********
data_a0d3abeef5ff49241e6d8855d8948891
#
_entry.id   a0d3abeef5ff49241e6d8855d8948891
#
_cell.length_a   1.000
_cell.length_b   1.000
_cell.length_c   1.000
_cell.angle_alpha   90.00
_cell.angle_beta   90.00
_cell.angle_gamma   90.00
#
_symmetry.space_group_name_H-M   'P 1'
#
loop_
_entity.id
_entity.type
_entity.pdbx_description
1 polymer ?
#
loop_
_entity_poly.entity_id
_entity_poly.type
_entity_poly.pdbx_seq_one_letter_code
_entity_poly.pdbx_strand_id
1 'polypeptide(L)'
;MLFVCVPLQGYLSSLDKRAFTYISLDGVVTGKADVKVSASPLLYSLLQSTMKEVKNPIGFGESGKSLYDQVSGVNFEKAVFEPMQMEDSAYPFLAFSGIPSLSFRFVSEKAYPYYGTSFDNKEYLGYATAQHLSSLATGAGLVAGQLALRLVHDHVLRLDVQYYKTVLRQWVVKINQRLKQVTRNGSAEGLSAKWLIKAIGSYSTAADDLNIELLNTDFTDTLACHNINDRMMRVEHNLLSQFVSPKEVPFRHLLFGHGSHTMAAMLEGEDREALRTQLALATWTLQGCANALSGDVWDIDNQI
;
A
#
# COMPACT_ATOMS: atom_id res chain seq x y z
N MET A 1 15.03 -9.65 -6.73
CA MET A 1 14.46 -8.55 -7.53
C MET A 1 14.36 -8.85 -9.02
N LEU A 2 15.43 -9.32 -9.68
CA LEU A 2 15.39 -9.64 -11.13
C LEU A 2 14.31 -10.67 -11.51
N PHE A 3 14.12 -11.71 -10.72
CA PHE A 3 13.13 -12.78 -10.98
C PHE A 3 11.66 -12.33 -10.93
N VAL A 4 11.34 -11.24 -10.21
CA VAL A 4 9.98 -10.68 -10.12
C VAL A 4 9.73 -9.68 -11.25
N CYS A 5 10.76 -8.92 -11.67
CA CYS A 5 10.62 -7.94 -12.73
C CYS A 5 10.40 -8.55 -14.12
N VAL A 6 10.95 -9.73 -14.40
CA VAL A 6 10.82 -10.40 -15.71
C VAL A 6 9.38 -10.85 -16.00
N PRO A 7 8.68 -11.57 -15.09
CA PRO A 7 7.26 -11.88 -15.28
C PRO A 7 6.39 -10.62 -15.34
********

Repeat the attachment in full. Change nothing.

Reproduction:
data_a0d3abeef5ff49241e6d8855d8948891
#
_entry.id   a0d3abeef5ff49241e6d8855d8948891
#
_cell.length_a   1.000
_cell.length_b   1.000
_cell.length_c   1.000
_cell.angle_alpha   90.00
_cell.angle_beta   90.00
_cell.angle_gamma   90.00
#
_symmetry.space_group_name_H-M   'P 1'
#
loop_
_entity.id
_entity.type
_entity.pdbx_description
1 polymer ?
#
loop_
_entity_poly.entity_id
_entity_poly.type
_entity_poly.pdbx_seq_one_letter_code
_entity_poly.pdbx_strand_id
1 'polypeptide(L)'
;MLFVCVPLQGYLSSLDKRAFTYISLDGVVTGKADVKVSASPLLYSLLQSTMKEVKNPIGFGESGKSLYDQVSGVNFEKAVFEPMQMEDSAYPFLAFSGIPSLSFRFVSEKAYPYYGTSFDNKEYLGYATAQHLSSLATGAGLVAGQLALRLVHDHVLRLDVQYYKTVLRQWVVKINQRLKQVTRNGSAEGLSAKWLIKAIGSYSTAADDLNIELLNTDFTDTLACHNINDRMMRVEHNLLSQFVSPKEVPFRHLLFGHGSHTMAAMLEGEDREALRTQLALATWTLQGCANALSGDVWDIDNQI
;
A
#
# COMPACT_ATOMS: atom_id res chain seq x y z
N MET A 1 15.03 -9.65 -6.73
CA MET A 1 14.46 -8.55 -7.53
C MET A 1 14.36 -8.85 -9.02
N LEU A 2 15.43 -9.32 -9.68
CA LEU A 2 15.39 -9.64 -11.13
C LEU A 2 14.31 -10.67 -11.51
N PHE A 3 14.12 -11.71 -10.72
CA PHE A 3 13.13 -12.78 -10.98
C PHE A 3 11.66 -12.33 -10.93
N VAL A 4 11.34 -11.24 -10.21
CA VAL A 4 9.98 -10.68 -10.12
C VAL A 4 9.73 -9.68 -11.25
N CYS A 5 10.76 -8.92 -11.67
CA CYS A 5 10.62 -7.94 -12.73
C CYS A 5 10.40 -8.55 -14.12
N VAL A 6 10.95 -9.73 -14.40
CA VAL A 6 10.82 -10.40 -15.71
C VAL A 6 9.38 -10.85 -16.00
N PRO A 7 8.68 -11.57 -15.09
CA PRO A 7 7.26 -11.88 -15.28
C PRO A 7 6.39 -10.62 -15.34